SynopsisFor the last few chapters, Israel has been doing pretty good. Through the LORD’s strength they have won battle after battle. In this chapter, however, they stumble. (Incidentally, in the NIV, the heading for this section is “Moab Seduces Israel,” but I thought “Israel is Seduced” might be a bit more accurate; true, Moab might have seduced them, but they let themselves be seduced, even though they knew better. This was probably presumptuous of me, since the LORD also has harsh words for Moab, on this subject.)
While the Israelites are camped near the Moabites, the Moabite women start inviting the Israelite men to the sacrifices to their gods, where they indulge in sexual immorality. The god they were worshipping was the “Baal of Peor” (verse 3). This angers the LORD, who commands Moses to take the leaders of the people, kill them, and expose them in broad daylight, to turn His anger away from the rest of the Israelites. It says “the leaders of these people” (verse 4, emphasis added), which leads me to indicate He is referring to the leaders of the guilty people, not the overall Israelite leaders.
Moses delegates this responsibility; he talks to the judges, and commands them that they must kill any of their men who have joined in the Baal worship. While this is happening, although it’s not explicitly stated, there is also a plague from the LORD, which is killing the Israelites, because of His anger.
As Moses is talking to the judges, the “whole assembly of Israel” (verse 6) has gathered at the entrance to the Tent of Meeting, and are weeping, which indicates to me that it’s not the entire nation who has sinned; it’s a subset of the people. (Either that or they’re just weeping because of the plague.) But, as this is all going on, an Israelite man brings a Midianite woman home to his tent, in full view of everyone. (Later, in verses 14–15, the names of the man and woman are given, although you probably don’t care too much about their names.)
Phinehas, the son of Eleazar, takes a spear, and goes into the man’s tent. He drives the spear through the man and the woman, killing them. At this point, the plague against the Israelites is stopped, although 24,000 people have died.
The LORD is pleased with Phinehas’ action, “for he was as zealous as I am for my honor among [the Israelites], so that in my zeal I did not put an end to them” (verse 11). Because of this, the LORD makes a covenant with Phinehas, that his descendants will have a lasting priesthood.
God then commands Moses to treat the Midianites as enemies, and kill them, since they treated the Israelites as enemies, by deceiving them.
ThoughtsThis chapter emphasizes, once again, that the Israelites are to worship God, and God alone. He will not tolerate another “god” taking His place in the Israelites’ lives. His response, when they worship other gods, may seem extreme, to us, but that’s because we don’t hold God as high in our esteem as we should. Even Christians—especially in North America, which is a very individualistic society—tend to have a view of God which is much smaller than He really is. We also have a view of His role in our lives which is smaller than it should be. (If you’d like to read a book, along these lines, I highly recommend Concerning the End for Which God Created The World, by Jonathan Edwards. Or you can get God’s Passion for His Glory, by John Piper, which starts out as a synopsis of the Edwards book, and then ends with the complete text. It’s a very hard read, but well worth it, in my oh-so-humble opinion.)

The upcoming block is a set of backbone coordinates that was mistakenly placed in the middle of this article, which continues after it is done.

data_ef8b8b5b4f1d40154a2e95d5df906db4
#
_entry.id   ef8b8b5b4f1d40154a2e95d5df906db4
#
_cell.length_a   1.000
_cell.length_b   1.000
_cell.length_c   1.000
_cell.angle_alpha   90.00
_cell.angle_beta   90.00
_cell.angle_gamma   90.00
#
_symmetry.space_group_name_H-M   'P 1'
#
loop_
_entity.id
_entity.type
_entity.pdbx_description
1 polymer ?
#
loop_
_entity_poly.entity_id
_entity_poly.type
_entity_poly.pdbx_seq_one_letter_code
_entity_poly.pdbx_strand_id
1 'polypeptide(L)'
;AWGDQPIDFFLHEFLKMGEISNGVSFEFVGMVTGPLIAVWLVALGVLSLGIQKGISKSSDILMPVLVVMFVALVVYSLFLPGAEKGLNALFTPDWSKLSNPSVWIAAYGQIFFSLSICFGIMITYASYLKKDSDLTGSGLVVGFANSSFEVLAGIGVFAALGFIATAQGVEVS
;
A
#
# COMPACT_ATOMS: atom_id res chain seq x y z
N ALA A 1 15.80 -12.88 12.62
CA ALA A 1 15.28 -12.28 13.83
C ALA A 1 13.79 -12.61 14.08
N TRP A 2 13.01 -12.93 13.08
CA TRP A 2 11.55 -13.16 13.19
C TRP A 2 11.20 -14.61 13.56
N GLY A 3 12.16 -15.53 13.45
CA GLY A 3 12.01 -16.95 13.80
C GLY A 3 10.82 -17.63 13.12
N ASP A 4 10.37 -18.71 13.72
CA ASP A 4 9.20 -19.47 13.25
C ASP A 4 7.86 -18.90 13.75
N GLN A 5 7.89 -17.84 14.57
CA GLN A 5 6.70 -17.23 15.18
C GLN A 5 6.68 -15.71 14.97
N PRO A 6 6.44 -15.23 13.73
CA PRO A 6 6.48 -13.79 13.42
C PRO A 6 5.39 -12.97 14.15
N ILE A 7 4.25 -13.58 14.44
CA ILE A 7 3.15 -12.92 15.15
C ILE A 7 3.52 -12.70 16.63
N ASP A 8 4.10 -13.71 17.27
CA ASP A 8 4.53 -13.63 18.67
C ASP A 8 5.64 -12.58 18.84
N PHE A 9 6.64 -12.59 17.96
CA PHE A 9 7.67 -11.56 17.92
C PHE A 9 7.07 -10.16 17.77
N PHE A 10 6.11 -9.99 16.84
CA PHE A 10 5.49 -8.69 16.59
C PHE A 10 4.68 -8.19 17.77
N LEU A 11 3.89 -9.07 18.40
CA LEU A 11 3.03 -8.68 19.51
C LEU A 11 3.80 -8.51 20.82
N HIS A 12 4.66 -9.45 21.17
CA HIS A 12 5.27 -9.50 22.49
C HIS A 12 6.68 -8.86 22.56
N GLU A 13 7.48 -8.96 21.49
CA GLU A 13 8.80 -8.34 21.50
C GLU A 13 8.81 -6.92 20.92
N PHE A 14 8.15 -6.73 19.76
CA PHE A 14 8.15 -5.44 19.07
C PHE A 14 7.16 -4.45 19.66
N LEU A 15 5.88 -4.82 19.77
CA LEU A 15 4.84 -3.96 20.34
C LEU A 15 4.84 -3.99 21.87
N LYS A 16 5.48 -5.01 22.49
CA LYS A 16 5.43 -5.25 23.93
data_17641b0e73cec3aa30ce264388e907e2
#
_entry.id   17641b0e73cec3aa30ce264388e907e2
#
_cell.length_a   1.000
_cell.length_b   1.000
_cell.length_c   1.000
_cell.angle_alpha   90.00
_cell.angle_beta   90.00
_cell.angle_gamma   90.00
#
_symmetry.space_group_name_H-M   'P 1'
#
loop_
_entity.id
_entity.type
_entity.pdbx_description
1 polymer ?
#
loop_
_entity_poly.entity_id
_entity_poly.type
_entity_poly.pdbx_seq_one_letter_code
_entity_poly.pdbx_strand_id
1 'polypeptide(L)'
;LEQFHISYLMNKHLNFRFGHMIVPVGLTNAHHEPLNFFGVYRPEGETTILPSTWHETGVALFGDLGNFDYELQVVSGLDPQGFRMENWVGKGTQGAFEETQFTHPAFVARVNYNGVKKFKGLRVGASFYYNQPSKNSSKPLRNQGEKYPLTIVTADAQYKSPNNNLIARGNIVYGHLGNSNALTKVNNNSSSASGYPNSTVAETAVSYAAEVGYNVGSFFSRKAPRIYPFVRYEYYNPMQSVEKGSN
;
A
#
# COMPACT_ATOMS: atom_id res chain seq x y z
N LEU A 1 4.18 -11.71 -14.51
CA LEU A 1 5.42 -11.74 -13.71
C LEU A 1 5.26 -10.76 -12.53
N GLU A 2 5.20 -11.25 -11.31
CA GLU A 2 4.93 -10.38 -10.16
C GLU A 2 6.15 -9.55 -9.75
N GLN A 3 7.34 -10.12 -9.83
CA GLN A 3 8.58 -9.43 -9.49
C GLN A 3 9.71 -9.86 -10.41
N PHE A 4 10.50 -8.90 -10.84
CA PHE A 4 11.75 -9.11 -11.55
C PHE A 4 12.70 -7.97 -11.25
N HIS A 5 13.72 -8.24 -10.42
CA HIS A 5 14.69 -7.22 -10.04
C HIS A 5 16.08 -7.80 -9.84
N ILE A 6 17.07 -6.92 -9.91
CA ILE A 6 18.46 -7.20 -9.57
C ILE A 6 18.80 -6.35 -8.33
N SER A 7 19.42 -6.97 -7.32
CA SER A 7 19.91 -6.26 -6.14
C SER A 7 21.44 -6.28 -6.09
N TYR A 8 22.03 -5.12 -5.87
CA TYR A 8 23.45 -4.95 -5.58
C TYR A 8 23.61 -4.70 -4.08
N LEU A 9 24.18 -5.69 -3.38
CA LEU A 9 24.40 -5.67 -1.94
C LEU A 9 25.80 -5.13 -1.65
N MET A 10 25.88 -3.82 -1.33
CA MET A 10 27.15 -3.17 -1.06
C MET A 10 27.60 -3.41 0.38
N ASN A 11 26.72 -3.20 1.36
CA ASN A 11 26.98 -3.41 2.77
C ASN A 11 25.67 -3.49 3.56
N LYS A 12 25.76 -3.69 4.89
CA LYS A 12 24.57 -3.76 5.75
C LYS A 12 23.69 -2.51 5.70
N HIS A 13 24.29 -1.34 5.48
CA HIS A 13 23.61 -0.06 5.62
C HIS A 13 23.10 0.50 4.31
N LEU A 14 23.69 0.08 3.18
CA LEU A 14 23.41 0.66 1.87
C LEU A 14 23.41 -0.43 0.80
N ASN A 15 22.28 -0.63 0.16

I’m led to believe that worship of many pagan gods included sexual activities—some temples to pagan gods even had “temple prostitutes”—which, to my mind, goes at least part of the way to explaining why the Israelites fell into idolatry so often, in their history. If the Moabites had asked the Israelites, “Hey, do you want to come and sacrifice to our gods?” the answer would probably have been “No, we have our own God, thank you very much.” But when the Moabites asked them, “Hey, do you want to come and join in on our sexual activities, as part of our worship?” it was much more tempting. (That’s not 100% true; the Israelites might also worship other gods simply to “hedge their bets;” they might worship God, but also worship another god to try and get good crops, and another god to have many children, etc. But my point is that the sex was probably also a huge lure to them.)
Get used to hearing the name “Baal” because you’ll be encountering it throughout the rest of the Old Testament. I believe it’s pronounced similar to “bail,” although when I first started reading the Bible I didn’t go to church, and, never having heard the name, had always assumed it was pronounced more like “ball.” I had thought that “Baal” was the name of one particular god, but in this case, the god is referred to as “the Baal of Peor,” which leads me to wonder if there were multiple gods named “Baal.”